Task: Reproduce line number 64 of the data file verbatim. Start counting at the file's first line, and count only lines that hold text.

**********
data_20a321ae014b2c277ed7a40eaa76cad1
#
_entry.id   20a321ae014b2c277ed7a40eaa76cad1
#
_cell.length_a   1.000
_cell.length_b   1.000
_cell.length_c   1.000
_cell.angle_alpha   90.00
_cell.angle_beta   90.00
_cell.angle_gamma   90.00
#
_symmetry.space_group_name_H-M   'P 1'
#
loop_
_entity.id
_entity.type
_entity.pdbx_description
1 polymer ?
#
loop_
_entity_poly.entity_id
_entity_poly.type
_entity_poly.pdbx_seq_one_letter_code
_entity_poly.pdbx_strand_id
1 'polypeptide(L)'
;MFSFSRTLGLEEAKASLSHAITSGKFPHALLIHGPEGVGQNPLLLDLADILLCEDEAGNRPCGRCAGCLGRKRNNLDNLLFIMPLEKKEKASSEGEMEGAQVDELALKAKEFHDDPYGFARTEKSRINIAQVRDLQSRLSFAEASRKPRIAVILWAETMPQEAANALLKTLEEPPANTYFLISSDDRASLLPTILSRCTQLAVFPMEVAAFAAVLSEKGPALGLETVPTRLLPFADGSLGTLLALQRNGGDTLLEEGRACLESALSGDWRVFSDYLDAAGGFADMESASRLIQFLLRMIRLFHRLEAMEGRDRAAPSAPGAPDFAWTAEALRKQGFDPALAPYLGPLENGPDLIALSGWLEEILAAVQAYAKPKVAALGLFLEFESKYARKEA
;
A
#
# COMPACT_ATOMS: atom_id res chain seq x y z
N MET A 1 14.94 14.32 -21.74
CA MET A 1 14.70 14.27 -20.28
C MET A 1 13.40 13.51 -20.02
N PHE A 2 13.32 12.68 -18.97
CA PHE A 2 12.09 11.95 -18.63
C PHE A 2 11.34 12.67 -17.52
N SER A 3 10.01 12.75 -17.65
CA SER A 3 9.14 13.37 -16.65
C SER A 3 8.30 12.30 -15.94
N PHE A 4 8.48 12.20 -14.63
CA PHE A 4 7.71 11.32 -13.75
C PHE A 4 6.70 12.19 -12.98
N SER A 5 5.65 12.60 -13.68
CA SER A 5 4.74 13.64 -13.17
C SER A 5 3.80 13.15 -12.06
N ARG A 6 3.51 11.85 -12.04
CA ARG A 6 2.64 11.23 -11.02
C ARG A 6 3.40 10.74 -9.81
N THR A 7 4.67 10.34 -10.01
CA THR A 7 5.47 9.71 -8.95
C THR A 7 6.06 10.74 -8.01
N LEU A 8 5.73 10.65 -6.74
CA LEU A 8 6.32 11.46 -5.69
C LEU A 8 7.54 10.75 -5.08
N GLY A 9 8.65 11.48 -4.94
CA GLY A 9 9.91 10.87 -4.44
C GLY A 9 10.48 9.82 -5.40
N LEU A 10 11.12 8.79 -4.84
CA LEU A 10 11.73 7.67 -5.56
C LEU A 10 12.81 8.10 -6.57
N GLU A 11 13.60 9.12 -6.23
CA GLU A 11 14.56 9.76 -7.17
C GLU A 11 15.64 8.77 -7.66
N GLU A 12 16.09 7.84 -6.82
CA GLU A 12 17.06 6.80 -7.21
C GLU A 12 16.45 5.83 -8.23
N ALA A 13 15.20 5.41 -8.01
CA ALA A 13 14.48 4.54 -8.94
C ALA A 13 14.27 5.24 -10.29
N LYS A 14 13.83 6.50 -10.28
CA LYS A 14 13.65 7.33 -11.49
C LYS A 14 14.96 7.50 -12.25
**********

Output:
N GLU A 12 16.09 7.84 -6.82